National Geographic News
A little more than 150 years ago, scientists learned that the number of sunspots (temporarily cool, dark areas) on our sun waxes and wanes over a period of about 11 years. About 90 years ago, scientists learned that there's a butterfly-shaped pattern to this cycle. Now they are trying to learn what drives that pattern.
Understanding what generates the sunspot pattern may allow scientists to provide better forecasts of solar storms, which can cause power outages and disrupt satellite communications on Earth.
But first, what are sunspots? What's the sunspot cycle? And what's this pattern?
Sunspots are thought to result from a shifting magnetic field inside the sun, explains Aimee Norton, a solar astronomer with the High Altitude Observatory at the National Center for Atmospheric Research in Boulder, Colorado.
The number of sunspots fluctuates over time, reaching a peak every 11 years. This 11-year pattern is known as the sunspot cycle and was discovered in 1843 by German astronomer Samuel Heinrich.
Not only does the number of sunspots fluctuate over the 11-year period, but so too do their locations, Norton said. Over the period, the sunspots migrate from about 35 degrees north and south latitude toward the sun's equator.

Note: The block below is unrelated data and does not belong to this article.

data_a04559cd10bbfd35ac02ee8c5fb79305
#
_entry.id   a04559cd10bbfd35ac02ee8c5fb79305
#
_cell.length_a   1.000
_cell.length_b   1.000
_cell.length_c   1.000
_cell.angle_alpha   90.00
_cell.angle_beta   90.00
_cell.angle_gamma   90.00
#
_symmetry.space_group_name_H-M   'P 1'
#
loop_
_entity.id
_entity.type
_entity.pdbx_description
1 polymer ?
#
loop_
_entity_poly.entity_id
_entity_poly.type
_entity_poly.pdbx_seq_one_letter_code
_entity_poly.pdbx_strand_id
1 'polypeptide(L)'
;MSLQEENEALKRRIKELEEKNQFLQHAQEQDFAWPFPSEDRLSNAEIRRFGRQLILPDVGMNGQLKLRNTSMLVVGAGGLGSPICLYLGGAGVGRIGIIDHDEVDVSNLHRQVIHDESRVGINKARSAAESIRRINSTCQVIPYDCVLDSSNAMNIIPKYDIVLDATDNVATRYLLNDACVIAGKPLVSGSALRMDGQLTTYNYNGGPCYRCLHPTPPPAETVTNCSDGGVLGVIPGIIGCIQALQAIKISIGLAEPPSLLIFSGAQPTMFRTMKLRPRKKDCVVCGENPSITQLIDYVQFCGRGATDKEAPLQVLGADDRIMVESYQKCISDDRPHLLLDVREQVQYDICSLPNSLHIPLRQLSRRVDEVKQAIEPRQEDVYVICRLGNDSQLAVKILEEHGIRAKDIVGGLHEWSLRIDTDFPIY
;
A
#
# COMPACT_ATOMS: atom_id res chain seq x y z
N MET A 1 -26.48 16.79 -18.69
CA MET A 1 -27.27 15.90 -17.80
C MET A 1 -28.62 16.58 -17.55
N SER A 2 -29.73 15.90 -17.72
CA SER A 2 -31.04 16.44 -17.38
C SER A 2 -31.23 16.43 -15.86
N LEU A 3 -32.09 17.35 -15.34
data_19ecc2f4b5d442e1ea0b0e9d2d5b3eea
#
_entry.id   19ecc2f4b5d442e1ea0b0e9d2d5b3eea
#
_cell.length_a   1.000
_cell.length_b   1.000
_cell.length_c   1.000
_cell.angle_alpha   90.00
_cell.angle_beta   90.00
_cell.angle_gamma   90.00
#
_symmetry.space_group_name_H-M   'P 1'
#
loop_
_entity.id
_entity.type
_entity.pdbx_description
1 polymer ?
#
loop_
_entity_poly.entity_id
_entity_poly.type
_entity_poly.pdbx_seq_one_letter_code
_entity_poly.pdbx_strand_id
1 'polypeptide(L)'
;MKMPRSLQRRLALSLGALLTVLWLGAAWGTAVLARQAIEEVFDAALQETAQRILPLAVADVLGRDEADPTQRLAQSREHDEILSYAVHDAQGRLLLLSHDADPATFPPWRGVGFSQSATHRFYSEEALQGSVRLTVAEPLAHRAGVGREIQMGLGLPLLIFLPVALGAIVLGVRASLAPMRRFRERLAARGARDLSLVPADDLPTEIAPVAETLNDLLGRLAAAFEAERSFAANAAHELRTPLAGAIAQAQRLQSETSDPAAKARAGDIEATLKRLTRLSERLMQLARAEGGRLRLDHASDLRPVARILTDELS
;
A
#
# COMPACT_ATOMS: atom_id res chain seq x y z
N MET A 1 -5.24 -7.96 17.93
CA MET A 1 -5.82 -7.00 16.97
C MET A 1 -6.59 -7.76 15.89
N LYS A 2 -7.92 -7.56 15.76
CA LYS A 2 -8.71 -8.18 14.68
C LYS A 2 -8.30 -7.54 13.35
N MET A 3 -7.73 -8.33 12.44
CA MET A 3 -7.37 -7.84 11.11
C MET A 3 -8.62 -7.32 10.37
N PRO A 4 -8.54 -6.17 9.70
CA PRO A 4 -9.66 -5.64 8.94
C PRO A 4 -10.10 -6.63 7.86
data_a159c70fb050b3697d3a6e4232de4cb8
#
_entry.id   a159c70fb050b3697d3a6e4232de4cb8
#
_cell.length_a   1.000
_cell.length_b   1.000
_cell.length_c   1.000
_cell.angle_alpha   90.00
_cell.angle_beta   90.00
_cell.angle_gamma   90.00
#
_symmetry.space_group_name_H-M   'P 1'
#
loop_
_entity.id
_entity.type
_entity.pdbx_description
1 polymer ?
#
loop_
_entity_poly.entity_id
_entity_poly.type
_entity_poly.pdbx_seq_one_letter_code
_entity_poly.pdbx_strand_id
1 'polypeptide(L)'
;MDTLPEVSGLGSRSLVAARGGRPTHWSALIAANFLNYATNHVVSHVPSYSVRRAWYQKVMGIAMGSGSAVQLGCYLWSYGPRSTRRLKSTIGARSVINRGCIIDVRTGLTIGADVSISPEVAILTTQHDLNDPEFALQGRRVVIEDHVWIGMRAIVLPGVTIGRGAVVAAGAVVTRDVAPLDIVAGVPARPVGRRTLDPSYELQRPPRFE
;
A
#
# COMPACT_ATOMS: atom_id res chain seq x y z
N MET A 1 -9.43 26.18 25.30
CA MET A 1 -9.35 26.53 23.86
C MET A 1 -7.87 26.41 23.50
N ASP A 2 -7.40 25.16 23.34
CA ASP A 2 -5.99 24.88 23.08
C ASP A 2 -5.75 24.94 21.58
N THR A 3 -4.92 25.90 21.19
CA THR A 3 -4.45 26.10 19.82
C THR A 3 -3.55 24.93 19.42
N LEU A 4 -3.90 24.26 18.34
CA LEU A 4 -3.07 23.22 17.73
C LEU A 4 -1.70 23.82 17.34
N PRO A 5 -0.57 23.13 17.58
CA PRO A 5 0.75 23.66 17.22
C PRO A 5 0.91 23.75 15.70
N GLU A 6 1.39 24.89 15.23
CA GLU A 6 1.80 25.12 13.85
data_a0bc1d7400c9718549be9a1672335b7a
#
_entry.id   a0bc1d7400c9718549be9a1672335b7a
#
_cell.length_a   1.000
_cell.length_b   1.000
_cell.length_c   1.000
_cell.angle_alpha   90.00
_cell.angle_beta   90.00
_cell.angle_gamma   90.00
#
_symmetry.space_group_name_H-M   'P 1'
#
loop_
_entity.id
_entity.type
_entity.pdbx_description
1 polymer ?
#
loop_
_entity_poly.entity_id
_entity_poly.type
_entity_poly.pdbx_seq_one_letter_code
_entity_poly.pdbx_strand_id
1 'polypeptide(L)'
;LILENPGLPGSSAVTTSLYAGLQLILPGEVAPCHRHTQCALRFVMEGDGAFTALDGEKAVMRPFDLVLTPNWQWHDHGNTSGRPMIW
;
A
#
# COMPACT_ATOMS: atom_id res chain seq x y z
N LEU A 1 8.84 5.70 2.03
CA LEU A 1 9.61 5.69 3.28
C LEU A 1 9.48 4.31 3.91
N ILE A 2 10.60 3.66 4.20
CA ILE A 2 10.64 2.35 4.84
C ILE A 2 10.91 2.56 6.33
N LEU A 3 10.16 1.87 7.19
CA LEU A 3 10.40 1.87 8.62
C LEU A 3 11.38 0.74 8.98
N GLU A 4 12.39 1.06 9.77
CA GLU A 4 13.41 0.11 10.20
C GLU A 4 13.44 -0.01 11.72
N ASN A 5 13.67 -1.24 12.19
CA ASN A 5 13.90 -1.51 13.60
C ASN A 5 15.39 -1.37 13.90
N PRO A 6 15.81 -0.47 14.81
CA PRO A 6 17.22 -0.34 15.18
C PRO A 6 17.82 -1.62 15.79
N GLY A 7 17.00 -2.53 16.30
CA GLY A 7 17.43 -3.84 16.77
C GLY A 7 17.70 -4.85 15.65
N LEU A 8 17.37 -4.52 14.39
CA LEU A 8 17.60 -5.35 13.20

In 1904 English astronomer Edward Maunder noticed an artful pattern to the cycle.
When the latitude and time of sunspots from an entire cycle are plotted on a map, the migration of sunspots toward the equator looks like two wings of a butterfly. Several cycles plotted together look like a trail of butterflies.
Scientists are now trying to understand why the sunspot belt moves toward the equator over the course of the 11-year cycle. To understand this, Norton said, requires understanding the so-called solar dynamo.
"This is one of the major mysteries in solar physics," she said. "The dynamo is a process by which the mechanical motions on and in the sun are converted into magnetic energy."
Since sunspots are believed to be regions of intense magnetic field and since they increase and decrease over an 11-year cycle, scientists believe that the sun's magnetic field must also increase and decrease in time.
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